Portugal’s Regional Pastries: A Touch of Sweetness With Individuality!
For years, I have gushed to no end about Portugal’s delicious pastry tradition. No matter where you travel in Portugal, you can always find plenty of Pastelerias, the home of the delicious sweet treats that put a smile on my face almost every morning. But what you may not know is that apart from these nationwide recipes, there are many individual cities and towns that boast of their own unique pastries.
Below, we have featured two of the most renowned regional pastries in and around Lisbon, along with derivatives from local regions. Yet, despite the regional differences, there is one common theme throughout every pastry in Portugal, egg yolk. Egg yolk is the magical ingredient that bore Portugal’s famous pastry industry, with each region attesting to their own innovative, unique and historical manner in which they manipulate this one ingredient.
Queijadas de Sintra
Just northwest of Lisbon, in the beautiful mountain town of Sintra, you will find Queijadas. Like their name says, these little egg pastries are made with fresh cheese (queijo fresco). Queijadas start with a thin and flaky crust, which is then filled with a mixture of flour, sugar, egg yolk, fresh cheese (unsalted) and cinnamon. There are several varieties of Queijadas around the area, which differ only slightly. However, there is one Pasteleria which has gained considerable fame for its innovative and unique Queijadas. Queijadas de Oeiras, located in the town of Oeiras, makes a wide variety of Queijadas, but has gained a reputation for its Queijada stuffed with nuts, coconut, corn, and chickpea! There are Queijadas also made with marzipan from Mafra called, Fradinhos. Yet despite the unique variations, Queijadas de Sintra appears to be the local favorite. And having tried the other two, I wholeheartedly agree that these particular Queijadas stand apart from the rest. No surprise then that the original recipe has been kept secret by the town folk, like most famous pastries in Portugal. The question being, how do you know which is authentic Queijadas de Sintra and which are not? Simple. Queijadas de Sintra are easily recognized by their hand-wrapped artisan paper packages that come in rolls of approximately 7 queijadas.
Tortas de Azeitão
These little pastries are just as well known in Lisbon as Queijadas are, and some might argue, maybe even more so. Large billboards display these finger-licking treats along highways leaving Lisbon, producing rumbles of hunger in several bellies across the region. Tortas are practically a household brand in the little town of Azeitão, located south of the capital.
Thanks to Fabrica de Tortas Azeitonese, this renowned dessert was made famous in 1995 as a result of their secret recipe. The bakery’s website is featured in several different languages describing not only the history of the Azeitão, but also the step-by-step fabrication of their pastries (generalized of course), which they sell at their in-house café and other selected cafes around Azeitão and neighboring Setúbal. Completely different in looks and taste from Queijadas, it’s surprising that they use virtually the same set of ingredients (except for the cheese). Consisting of a sweet egg yolk paste spread on sheets of soft, sponge cake-like dough, sprinkled with cinnamon, and then rolled up and cut into about 3-inch by 1-inch thick rolls, Tortas look like a healthier and tastier version of a Twinkie! These pastries are also available in larger rolls for slicing as a main dessert, and even mini-sized for cocktail events.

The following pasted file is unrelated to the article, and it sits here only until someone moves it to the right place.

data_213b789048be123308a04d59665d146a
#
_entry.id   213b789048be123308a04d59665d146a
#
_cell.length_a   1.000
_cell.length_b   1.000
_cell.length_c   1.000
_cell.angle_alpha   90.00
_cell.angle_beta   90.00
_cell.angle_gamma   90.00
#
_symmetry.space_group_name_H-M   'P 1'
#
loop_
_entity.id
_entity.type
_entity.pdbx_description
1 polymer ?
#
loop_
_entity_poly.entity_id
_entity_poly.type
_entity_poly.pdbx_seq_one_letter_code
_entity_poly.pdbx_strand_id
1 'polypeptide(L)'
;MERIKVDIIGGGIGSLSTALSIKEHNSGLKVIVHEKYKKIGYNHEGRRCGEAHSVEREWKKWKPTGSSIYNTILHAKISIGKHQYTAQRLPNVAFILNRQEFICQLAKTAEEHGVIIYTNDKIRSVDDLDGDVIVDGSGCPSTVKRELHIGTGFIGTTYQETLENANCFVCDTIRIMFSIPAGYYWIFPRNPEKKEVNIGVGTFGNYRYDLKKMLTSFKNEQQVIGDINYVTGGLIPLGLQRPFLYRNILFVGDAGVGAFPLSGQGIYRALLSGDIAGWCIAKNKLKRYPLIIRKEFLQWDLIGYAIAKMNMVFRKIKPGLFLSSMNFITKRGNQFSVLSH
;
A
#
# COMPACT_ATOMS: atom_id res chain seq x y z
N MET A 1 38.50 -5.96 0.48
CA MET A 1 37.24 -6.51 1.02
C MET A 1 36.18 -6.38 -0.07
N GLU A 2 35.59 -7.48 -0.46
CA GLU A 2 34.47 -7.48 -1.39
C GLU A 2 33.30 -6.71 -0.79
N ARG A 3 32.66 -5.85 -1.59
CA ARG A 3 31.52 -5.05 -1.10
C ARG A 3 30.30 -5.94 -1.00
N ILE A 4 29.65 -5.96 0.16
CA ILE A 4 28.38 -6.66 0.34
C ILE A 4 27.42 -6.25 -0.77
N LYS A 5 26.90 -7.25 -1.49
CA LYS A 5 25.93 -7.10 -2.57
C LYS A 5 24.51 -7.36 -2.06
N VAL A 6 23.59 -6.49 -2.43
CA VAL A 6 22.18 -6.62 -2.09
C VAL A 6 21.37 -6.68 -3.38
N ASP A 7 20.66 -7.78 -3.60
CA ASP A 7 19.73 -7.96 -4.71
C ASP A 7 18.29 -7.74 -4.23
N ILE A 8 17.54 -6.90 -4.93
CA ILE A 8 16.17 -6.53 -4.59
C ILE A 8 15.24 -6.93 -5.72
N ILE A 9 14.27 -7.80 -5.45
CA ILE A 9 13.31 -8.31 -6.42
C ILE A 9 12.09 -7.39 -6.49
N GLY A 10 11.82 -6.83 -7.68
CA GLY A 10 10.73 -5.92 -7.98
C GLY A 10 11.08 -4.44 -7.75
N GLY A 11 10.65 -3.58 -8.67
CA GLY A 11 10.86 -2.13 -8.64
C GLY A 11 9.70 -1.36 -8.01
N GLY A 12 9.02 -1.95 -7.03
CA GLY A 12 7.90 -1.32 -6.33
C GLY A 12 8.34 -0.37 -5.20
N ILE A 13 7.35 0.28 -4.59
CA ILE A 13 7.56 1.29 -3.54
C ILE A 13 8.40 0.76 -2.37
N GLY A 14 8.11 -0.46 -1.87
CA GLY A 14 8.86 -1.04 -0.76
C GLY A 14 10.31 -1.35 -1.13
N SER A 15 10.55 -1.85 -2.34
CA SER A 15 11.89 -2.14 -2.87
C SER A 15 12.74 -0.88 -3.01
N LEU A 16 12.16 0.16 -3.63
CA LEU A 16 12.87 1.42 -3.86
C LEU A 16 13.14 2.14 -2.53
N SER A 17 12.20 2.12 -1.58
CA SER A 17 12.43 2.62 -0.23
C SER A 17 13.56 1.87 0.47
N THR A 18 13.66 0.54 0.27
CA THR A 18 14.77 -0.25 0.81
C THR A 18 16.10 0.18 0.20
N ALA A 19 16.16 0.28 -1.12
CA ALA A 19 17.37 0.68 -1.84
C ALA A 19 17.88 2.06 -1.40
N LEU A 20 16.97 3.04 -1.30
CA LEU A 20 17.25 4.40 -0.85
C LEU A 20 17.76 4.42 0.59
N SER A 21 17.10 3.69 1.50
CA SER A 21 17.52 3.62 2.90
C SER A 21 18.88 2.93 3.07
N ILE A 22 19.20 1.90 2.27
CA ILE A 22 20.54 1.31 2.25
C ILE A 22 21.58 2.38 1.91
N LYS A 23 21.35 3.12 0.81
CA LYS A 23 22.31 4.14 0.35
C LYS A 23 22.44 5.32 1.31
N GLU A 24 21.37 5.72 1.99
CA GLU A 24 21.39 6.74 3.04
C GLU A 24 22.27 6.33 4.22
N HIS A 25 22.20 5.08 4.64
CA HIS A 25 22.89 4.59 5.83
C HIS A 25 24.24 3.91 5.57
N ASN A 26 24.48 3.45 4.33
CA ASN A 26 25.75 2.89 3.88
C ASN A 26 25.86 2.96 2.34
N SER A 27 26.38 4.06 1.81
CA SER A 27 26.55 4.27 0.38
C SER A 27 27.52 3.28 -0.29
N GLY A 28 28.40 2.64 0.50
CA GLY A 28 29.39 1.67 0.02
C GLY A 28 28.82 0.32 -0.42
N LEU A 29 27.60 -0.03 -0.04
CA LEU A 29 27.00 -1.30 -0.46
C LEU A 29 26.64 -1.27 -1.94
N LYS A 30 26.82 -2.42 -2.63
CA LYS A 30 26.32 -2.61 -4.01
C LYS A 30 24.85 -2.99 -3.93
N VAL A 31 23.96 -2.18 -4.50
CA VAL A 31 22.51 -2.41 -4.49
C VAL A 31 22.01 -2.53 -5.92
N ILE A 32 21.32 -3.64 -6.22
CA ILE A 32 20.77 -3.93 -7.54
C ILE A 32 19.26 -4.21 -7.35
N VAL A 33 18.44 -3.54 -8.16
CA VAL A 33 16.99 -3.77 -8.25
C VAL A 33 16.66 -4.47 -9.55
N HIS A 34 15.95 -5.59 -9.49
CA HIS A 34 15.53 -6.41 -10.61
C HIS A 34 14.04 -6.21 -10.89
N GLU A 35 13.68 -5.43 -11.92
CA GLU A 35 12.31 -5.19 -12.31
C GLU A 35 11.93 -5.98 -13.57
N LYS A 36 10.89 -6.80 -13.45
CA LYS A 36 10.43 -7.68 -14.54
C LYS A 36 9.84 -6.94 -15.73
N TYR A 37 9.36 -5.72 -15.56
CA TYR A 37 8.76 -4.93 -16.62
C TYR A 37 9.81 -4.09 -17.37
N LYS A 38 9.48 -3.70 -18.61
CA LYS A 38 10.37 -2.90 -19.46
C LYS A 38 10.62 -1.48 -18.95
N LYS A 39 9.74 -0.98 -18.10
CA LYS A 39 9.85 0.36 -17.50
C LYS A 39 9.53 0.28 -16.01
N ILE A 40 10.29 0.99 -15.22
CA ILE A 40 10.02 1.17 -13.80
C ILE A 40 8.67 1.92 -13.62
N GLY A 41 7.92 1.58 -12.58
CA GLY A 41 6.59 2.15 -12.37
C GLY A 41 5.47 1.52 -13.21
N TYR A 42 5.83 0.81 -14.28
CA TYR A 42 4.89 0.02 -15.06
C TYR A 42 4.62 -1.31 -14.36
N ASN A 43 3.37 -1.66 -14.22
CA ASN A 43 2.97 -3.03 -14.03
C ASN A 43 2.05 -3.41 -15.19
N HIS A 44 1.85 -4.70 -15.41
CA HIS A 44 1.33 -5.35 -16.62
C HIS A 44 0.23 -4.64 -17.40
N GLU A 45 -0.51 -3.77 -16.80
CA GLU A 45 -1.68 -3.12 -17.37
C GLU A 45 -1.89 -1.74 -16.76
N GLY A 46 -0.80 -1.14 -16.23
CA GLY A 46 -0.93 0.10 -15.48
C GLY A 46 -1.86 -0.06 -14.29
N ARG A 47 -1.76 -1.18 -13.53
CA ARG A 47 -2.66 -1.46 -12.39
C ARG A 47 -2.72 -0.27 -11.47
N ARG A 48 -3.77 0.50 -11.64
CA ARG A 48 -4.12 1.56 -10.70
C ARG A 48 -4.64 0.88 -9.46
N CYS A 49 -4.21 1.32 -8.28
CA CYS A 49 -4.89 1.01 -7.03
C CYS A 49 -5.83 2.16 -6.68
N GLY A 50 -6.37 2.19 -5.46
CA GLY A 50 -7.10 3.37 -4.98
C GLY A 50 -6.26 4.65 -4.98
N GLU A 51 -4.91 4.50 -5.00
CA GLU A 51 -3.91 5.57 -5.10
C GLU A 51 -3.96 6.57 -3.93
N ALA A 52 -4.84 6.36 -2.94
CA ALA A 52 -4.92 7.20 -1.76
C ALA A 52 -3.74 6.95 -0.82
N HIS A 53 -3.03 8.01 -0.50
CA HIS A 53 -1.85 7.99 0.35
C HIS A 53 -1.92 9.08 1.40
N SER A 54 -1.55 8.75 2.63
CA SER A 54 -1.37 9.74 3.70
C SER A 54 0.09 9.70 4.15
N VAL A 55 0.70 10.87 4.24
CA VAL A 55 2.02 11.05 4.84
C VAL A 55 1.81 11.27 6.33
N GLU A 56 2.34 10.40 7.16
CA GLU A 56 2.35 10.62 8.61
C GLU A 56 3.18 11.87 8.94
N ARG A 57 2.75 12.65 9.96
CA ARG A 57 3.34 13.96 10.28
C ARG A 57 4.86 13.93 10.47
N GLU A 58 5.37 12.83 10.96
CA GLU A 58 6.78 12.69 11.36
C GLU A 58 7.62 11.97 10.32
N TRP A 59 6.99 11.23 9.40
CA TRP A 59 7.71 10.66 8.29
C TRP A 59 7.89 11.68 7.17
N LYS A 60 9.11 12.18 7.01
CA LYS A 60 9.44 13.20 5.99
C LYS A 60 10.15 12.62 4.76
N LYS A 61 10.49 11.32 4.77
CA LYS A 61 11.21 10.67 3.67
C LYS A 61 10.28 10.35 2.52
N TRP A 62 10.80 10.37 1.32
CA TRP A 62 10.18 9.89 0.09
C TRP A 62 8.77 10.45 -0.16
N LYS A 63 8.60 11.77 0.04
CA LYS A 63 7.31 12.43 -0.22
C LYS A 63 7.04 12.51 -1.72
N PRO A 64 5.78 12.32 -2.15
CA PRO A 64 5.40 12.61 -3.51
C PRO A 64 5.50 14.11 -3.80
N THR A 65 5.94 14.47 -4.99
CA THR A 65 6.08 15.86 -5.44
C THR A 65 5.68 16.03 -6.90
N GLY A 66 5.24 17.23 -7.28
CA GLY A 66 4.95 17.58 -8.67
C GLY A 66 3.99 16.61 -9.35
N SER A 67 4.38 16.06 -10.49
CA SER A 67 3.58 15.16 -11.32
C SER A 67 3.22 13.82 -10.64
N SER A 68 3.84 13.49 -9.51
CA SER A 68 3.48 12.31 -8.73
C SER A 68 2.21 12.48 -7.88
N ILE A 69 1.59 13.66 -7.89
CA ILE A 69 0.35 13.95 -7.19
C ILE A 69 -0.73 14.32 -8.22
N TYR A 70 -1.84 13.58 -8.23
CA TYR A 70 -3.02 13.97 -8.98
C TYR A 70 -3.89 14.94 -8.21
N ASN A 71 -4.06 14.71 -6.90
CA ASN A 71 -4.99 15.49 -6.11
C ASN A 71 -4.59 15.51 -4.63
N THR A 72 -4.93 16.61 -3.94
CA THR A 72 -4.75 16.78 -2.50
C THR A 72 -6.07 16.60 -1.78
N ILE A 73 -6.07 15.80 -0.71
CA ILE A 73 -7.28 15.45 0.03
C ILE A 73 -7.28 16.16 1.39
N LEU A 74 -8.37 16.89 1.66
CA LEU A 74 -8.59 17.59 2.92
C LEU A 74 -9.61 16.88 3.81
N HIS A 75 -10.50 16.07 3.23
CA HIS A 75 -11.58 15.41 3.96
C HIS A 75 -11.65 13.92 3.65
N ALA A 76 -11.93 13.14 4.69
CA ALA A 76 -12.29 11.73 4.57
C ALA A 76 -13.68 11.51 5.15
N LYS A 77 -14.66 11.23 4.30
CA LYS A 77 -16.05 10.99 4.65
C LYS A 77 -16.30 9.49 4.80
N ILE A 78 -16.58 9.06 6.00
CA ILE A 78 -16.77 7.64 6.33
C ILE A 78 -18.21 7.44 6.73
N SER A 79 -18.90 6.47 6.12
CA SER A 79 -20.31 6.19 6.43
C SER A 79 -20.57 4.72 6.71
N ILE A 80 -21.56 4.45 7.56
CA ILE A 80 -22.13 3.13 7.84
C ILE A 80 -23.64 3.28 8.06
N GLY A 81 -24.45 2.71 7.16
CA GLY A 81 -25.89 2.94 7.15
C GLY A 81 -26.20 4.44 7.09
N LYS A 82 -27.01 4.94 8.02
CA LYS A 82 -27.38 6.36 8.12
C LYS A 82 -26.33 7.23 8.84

Fabrica de Tortas Azeitonese may be most known for their Tortas, but they have gained fame for other regional pastries as well, including their own derivatives of Queijadas. Queijadas de Azeitão look like the originals, but boast of a special secret ingredient. Queijinhos de Azeitão (little cheeses) primarily consists of eggs and sugar with a bottom layer of almond flavoring, looking quite similar to the local cheese served in restaurants.
If you don’t make it over to the southern shore for the Tortas, try Pampilhos de Santarém, in the town of Santarém, just northeast of Lisbon. These cousins of Tortas are made with whole eggs, in addition to yolks, and are much longer and flatter rolls than the ones of Azeitão.
So if you’re not the most adventurous foodie in the world, but you have a giant sweet tooth like me, you won’t regret venturing out of the way to these little towns to celebrate the many regional desserts that can be made from just a few simple ingredients. While savoring these small bites of heaven, you may also discover the regional culinary traditions, basking in the pride of the local people for fashioning a food that draws in people in from around the world. And if by the end of the day, you leave with a smile on your face, then it’ll be a place you’ll always remember!
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